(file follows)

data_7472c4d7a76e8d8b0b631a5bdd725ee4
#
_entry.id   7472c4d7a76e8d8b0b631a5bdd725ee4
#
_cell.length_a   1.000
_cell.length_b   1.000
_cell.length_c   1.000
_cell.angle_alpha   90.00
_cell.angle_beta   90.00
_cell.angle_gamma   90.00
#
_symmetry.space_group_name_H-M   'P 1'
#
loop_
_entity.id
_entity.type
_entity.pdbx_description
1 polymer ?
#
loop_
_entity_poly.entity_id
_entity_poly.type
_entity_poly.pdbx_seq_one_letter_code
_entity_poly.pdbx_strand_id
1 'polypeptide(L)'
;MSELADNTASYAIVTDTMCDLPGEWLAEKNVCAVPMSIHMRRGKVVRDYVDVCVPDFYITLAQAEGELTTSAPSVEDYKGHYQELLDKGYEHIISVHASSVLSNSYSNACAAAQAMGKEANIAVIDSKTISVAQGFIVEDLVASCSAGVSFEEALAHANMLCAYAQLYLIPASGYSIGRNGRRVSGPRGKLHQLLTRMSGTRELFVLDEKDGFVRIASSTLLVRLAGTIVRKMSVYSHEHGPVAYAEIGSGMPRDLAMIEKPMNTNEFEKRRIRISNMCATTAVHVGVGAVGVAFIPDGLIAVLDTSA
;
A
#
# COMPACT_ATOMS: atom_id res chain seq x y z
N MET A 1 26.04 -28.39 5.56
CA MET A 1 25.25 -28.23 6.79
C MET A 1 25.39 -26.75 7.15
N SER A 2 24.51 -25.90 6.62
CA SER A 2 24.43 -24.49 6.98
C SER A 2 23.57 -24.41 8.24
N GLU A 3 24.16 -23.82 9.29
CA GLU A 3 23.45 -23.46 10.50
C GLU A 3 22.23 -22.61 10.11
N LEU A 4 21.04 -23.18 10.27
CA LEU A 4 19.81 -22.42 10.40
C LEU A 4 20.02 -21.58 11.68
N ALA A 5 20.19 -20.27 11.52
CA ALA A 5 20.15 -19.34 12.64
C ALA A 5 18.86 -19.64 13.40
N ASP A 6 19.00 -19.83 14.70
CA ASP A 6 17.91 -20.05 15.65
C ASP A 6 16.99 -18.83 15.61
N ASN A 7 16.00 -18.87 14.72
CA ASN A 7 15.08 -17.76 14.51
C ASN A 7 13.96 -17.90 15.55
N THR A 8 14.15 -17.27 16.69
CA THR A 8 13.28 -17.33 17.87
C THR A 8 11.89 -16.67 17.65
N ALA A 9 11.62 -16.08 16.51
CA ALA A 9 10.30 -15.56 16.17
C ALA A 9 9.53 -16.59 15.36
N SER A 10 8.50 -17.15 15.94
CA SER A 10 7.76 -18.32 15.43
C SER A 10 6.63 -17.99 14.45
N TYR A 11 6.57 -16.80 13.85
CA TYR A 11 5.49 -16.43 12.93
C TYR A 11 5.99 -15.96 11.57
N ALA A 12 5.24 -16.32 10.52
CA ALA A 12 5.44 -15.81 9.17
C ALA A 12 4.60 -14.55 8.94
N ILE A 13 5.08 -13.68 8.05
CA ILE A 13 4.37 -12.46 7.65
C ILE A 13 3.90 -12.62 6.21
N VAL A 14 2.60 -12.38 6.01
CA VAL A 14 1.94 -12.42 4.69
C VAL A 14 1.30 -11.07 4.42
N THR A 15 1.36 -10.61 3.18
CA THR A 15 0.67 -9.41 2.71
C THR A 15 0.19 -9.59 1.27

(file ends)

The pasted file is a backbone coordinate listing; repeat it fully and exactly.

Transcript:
data_7472c4d7a76e8d8b0b631a5bdd725ee4
#
_entry.id   7472c4d7a76e8d8b0b631a5bdd725ee4
#
_cell.length_a   1.000
_cell.length_b   1.000
_cell.length_c   1.000
_cell.angle_alpha   90.00
_cell.angle_beta   90.00
_cell.angle_gamma   90.00
#
_symmetry.space_group_name_H-M   'P 1'
#
loop_
_entity.id
_entity.type
_entity.pdbx_description
1 polymer ?
#
loop_
_entity_poly.entity_id
_entity_poly.type
_entity_poly.pdbx_seq_one_letter_code
_entity_poly.pdbx_strand_id
1 'polypeptide(L)'
;MSELADNTASYAIVTDTMCDLPGEWLAEKNVCAVPMSIHMRRGKVVRDYVDVCVPDFYITLAQAEGELTTSAPSVEDYKGHYQELLDKGYEHIISVHASSVLSNSYSNACAAAQAMGKEANIAVIDSKTISVAQGFIVEDLVASCSAGVSFEEALAHANMLCAYAQLYLIPASGYSIGRNGRRVSGPRGKLHQLLTRMSGTRELFVLDEKDGFVRIASSTLLVRLAGTIVRKMSVYSHEHGPVAYAEIGSGMPRDLAMIEKPMNTNEFEKRRIRISNMCATTAVHVGVGAVGVAFIPDGLIAVLDTSA
;
A
#
# COMPACT_ATOMS: atom_id res chain seq x y z
N MET A 1 26.04 -28.39 5.56
CA MET A 1 25.25 -28.23 6.79
C MET A 1 25.39 -26.75 7.15
N SER A 2 24.51 -25.90 6.62
CA SER A 2 24.43 -24.49 6.98
C SER A 2 23.57 -24.41 8.24
N GLU A 3 24.16 -23.82 9.29
CA GLU A 3 23.45 -23.46 10.50
C GLU A 3 22.23 -22.61 10.11
N LEU A 4 21.04 -23.18 10.27
CA LEU A 4 19.81 -22.42 10.40
C LEU A 4 20.02 -21.58 11.68
N ALA A 5 20.19 -20.27 11.52
CA ALA A 5 20.15 -19.34 12.64
C ALA A 5 18.86 -19.64 13.40
N ASP A 6 19.00 -19.83 14.70
CA ASP A 6 17.91 -20.05 15.65
C ASP A 6 16.99 -18.83 15.61
N ASN A 7 16.00 -18.87 14.72
CA ASN A 7 15.08 -17.76 14.51
C ASN A 7 13.96 -17.90 15.55
N THR A 8 14.15 -17.27 16.69
CA THR A 8 13.28 -17.33 17.87
C THR A 8 11.89 -16.67 17.65
N ALA A 9 11.62 -16.08 16.51
CA ALA A 9 10.30 -15.56 16.17
C ALA A 9 9.53 -16.59 15.36
N SER A 10 8.50 -17.15 15.94
CA SER A 10 7.76 -18.32 15.43
C SER A 10 6.63 -17.99 14.45
N TYR A 11 6.57 -16.80 13.85
CA TYR A 11 5.49 -16.43 12.93
C TYR A 11 5.99 -15.96 11.57
N ALA A 12 5.24 -16.32 10.52
CA ALA A 12 5.44 -15.81 9.17
C ALA A 12 4.60 -14.55 8.94
N ILE A 13 5.08 -13.68 8.05
CA ILE A 13 4.37 -12.46 7.65
C ILE A 13 3.90 -12.62 6.21
N VAL A 14 2.60 -12.38 6.01
CA VAL A 14 1.94 -12.42 4.69
C VAL A 14 1.30 -11.07 4.42
N THR A 15 1.36 -10.61 3.18
CA THR A 15 0.67 -9.41 2.71
C THR A 15 0.19 -9.59 1.27